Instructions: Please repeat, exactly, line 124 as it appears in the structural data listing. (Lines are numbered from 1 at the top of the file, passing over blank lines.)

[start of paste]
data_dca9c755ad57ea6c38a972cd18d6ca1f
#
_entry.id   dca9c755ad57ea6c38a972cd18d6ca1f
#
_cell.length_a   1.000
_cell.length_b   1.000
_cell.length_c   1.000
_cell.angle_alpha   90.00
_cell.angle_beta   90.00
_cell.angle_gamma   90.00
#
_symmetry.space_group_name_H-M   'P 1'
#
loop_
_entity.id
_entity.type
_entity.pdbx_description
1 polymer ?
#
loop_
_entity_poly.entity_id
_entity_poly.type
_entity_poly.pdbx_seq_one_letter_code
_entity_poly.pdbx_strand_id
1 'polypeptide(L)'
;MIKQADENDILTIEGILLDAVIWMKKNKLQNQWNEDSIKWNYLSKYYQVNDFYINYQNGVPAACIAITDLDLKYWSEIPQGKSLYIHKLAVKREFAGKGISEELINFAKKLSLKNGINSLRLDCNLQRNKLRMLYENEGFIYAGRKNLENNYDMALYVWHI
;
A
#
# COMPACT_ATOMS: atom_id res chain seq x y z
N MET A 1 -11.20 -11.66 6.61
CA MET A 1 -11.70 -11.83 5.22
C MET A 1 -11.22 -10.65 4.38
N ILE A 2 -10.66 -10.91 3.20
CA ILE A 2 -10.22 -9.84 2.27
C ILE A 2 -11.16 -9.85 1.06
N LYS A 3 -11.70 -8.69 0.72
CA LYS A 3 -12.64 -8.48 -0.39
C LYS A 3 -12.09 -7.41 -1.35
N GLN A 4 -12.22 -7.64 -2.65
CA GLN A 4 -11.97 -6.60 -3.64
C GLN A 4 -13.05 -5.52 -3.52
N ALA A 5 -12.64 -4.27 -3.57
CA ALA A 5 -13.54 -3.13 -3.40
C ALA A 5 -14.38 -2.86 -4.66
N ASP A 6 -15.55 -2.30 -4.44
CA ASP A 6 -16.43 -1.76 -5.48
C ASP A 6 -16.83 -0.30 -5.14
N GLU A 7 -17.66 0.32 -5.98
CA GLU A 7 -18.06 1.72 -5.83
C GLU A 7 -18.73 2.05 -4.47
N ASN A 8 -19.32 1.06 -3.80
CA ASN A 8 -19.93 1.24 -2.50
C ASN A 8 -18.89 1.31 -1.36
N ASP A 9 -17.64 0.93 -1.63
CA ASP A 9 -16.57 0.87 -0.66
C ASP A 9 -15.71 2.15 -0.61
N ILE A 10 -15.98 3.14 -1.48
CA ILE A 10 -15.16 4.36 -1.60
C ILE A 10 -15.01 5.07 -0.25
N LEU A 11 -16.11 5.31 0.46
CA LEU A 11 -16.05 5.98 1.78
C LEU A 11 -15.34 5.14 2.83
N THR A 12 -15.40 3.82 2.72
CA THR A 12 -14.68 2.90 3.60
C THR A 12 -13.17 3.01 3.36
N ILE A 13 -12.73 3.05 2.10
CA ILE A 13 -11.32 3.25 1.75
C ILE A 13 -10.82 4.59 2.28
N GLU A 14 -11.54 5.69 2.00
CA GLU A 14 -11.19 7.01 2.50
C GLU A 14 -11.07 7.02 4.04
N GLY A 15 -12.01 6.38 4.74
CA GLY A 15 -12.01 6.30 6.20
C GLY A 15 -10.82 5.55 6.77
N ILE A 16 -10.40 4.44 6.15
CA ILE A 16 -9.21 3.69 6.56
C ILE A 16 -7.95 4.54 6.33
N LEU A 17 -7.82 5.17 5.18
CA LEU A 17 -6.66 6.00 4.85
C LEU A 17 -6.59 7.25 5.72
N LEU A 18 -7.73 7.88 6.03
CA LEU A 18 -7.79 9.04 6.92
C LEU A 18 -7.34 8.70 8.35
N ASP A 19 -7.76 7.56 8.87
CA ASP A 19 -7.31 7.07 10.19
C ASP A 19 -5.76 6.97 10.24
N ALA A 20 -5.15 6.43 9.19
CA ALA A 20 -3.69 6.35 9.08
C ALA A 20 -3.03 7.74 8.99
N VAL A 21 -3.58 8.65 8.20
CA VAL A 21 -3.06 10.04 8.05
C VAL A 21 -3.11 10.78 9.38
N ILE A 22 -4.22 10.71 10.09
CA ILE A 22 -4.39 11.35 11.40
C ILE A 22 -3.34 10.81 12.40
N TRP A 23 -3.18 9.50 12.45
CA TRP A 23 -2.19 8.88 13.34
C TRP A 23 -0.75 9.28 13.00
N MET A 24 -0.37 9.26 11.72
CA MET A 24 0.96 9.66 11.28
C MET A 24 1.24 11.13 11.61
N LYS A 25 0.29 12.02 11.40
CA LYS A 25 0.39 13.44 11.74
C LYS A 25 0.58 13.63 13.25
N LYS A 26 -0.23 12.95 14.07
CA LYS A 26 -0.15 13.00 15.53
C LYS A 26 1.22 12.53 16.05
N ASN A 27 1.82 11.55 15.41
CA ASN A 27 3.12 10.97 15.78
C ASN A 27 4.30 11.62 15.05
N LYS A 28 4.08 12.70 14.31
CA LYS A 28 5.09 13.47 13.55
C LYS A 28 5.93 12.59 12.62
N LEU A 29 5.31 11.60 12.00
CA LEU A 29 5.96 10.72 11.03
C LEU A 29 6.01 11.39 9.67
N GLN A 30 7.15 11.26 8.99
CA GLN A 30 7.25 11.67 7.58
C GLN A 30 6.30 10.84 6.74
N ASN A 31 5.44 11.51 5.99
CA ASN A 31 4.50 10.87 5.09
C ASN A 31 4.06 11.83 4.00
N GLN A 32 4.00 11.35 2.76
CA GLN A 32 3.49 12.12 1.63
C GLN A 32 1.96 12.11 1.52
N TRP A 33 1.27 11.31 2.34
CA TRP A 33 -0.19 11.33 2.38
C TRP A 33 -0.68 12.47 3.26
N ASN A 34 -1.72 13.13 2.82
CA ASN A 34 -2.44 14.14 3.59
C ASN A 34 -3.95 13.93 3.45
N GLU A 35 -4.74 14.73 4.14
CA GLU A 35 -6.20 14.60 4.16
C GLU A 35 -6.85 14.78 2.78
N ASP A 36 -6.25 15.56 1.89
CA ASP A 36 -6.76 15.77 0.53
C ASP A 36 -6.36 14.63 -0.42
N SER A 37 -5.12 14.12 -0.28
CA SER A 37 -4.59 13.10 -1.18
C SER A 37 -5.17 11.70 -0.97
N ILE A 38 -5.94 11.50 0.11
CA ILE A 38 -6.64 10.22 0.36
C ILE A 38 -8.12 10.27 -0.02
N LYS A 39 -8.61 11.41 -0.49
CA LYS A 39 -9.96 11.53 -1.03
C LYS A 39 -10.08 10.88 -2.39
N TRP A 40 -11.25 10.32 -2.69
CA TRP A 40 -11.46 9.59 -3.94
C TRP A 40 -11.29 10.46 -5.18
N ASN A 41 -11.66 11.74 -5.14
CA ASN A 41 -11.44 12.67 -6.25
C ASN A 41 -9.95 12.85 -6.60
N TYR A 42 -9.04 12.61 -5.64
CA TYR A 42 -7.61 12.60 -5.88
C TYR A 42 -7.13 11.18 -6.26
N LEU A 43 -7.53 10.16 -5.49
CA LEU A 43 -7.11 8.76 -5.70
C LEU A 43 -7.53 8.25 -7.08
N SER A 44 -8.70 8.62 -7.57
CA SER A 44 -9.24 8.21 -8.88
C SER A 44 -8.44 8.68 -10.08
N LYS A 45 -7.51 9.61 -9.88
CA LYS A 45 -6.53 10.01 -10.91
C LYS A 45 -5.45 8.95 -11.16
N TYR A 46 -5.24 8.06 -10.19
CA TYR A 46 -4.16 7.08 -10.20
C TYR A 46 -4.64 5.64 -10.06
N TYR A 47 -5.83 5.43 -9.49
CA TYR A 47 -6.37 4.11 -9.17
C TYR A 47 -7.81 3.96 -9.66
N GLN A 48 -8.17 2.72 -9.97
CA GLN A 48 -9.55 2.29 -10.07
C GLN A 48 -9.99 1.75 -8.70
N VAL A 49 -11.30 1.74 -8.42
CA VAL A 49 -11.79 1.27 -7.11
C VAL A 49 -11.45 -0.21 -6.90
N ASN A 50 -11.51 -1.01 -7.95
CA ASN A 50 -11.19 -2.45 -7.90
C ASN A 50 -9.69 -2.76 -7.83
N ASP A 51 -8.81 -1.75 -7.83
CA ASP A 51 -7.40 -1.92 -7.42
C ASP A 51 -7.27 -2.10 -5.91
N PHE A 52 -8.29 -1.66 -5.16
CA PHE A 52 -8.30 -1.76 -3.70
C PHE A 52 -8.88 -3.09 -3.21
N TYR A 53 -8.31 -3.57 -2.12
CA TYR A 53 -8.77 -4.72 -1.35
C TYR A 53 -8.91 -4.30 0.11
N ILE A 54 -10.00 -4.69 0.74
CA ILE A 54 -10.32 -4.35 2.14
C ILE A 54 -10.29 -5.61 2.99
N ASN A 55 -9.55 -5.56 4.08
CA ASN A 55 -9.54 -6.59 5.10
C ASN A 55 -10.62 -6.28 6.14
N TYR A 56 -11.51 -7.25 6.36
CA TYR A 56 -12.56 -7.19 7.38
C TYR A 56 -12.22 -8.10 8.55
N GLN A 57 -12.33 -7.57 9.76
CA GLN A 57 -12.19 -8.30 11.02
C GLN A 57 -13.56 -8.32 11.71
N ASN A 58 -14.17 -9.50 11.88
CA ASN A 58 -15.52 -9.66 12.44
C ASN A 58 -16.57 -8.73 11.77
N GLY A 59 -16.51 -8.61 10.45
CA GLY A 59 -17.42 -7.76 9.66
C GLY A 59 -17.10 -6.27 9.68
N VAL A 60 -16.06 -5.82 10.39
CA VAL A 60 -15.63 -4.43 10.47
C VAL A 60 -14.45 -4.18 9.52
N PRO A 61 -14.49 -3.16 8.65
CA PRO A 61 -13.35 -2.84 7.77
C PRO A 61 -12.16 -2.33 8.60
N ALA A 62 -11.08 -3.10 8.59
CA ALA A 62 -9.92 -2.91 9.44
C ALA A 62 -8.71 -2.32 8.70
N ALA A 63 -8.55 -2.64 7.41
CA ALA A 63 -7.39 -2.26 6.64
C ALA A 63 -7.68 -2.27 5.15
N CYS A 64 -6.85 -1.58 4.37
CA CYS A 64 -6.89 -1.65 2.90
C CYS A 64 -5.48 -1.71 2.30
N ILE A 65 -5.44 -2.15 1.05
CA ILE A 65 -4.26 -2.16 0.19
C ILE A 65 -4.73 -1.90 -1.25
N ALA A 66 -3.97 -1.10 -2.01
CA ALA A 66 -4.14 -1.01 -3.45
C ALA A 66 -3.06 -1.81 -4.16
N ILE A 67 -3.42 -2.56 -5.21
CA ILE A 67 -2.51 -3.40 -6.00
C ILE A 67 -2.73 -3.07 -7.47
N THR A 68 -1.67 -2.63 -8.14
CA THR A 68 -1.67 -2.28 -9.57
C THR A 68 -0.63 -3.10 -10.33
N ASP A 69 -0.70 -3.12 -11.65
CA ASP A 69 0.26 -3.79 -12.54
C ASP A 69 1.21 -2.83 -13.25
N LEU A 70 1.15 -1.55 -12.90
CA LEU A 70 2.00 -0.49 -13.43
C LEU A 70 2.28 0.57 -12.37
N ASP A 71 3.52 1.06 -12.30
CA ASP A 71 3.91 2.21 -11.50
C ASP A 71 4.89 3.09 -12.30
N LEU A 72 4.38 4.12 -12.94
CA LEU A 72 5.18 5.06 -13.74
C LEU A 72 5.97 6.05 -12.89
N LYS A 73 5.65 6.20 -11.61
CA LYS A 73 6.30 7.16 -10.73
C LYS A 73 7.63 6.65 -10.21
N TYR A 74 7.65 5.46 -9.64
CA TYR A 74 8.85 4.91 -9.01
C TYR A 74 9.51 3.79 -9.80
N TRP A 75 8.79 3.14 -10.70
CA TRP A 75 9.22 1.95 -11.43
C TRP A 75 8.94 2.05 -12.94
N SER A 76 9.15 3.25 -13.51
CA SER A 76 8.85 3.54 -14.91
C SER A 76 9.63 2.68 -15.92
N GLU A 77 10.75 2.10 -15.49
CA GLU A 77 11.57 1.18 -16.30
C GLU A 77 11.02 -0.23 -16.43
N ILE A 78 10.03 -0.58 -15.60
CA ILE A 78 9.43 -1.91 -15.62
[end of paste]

N GLN A 32 4.00 11.35 2.76